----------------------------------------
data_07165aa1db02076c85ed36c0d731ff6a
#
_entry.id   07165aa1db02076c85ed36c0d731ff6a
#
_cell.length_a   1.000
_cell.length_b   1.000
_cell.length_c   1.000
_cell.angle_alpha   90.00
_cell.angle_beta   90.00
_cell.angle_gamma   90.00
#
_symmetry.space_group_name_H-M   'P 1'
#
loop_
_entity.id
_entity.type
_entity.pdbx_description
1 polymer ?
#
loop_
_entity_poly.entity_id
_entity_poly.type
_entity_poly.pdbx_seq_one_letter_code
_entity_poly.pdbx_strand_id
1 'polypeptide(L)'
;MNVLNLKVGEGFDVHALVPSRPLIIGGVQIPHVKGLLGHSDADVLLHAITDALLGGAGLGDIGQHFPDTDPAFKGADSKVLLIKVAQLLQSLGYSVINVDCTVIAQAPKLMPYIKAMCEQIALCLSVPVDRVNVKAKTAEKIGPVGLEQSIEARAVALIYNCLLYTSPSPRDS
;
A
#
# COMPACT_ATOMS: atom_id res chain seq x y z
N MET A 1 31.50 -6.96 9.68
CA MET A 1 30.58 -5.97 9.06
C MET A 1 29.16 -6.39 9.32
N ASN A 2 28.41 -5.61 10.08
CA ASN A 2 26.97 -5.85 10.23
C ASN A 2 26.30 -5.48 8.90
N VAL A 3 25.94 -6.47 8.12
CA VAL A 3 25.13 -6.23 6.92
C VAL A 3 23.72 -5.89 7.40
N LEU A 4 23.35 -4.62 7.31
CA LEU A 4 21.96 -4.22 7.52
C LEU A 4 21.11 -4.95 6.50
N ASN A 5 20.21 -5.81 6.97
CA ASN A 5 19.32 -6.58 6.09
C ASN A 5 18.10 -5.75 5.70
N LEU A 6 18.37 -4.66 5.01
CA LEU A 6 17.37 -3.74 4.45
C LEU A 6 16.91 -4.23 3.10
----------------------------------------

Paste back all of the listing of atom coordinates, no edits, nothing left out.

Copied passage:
data_07165aa1db02076c85ed36c0d731ff6a
#
_entry.id   07165aa1db02076c85ed36c0d731ff6a
#
_cell.length_a   1.000
_cell.length_b   1.000
_cell.length_c   1.000
_cell.angle_alpha   90.00
_cell.angle_beta   90.00
_cell.angle_gamma   90.00
#
_symmetry.space_group_name_H-M   'P 1'
#
loop_
_entity.id
_entity.type
_entity.pdbx_description
1 polymer ?
#
loop_
_entity_poly.entity_id
_entity_poly.type
_entity_poly.pdbx_seq_one_letter_code
_entity_poly.pdbx_strand_id
1 'polypeptide(L)'
;MNVLNLKVGEGFDVHALVPSRPLIIGGVQIPHVKGLLGHSDADVLLHAITDALLGGAGLGDIGQHFPDTDPAFKGADSKVLLIKVAQLLQSLGYSVINVDCTVIAQAPKLMPYIKAMCEQIALCLSVPVDRVNVKAKTAEKIGPVGLEQSIEARAVALIYNCLLYTSPSPRDS
;
A
#
# COMPACT_ATOMS: atom_id res chain seq x y z
N MET A 1 31.50 -6.96 9.68
CA MET A 1 30.58 -5.97 9.06
C MET A 1 29.16 -6.39 9.32
N ASN A 2 28.41 -5.61 10.08
CA ASN A 2 26.97 -5.85 10.23
C ASN A 2 26.30 -5.48 8.90
N VAL A 3 25.94 -6.47 8.12
CA VAL A 3 25.13 -6.23 6.92
C VAL A 3 23.72 -5.89 7.40
N LEU A 4 23.35 -4.62 7.31
CA LEU A 4 21.96 -4.22 7.52
C LEU A 4 21.11 -4.95 6.50
N ASN A 5 20.21 -5.81 6.97
CA ASN A 5 19.32 -6.58 6.09
C ASN A 5 18.10 -5.75 5.70
N LEU A 6 18.37 -4.66 5.01
CA LEU A 6 17.37 -3.74 4.45
C LEU A 6 16.91 -4.23 3.10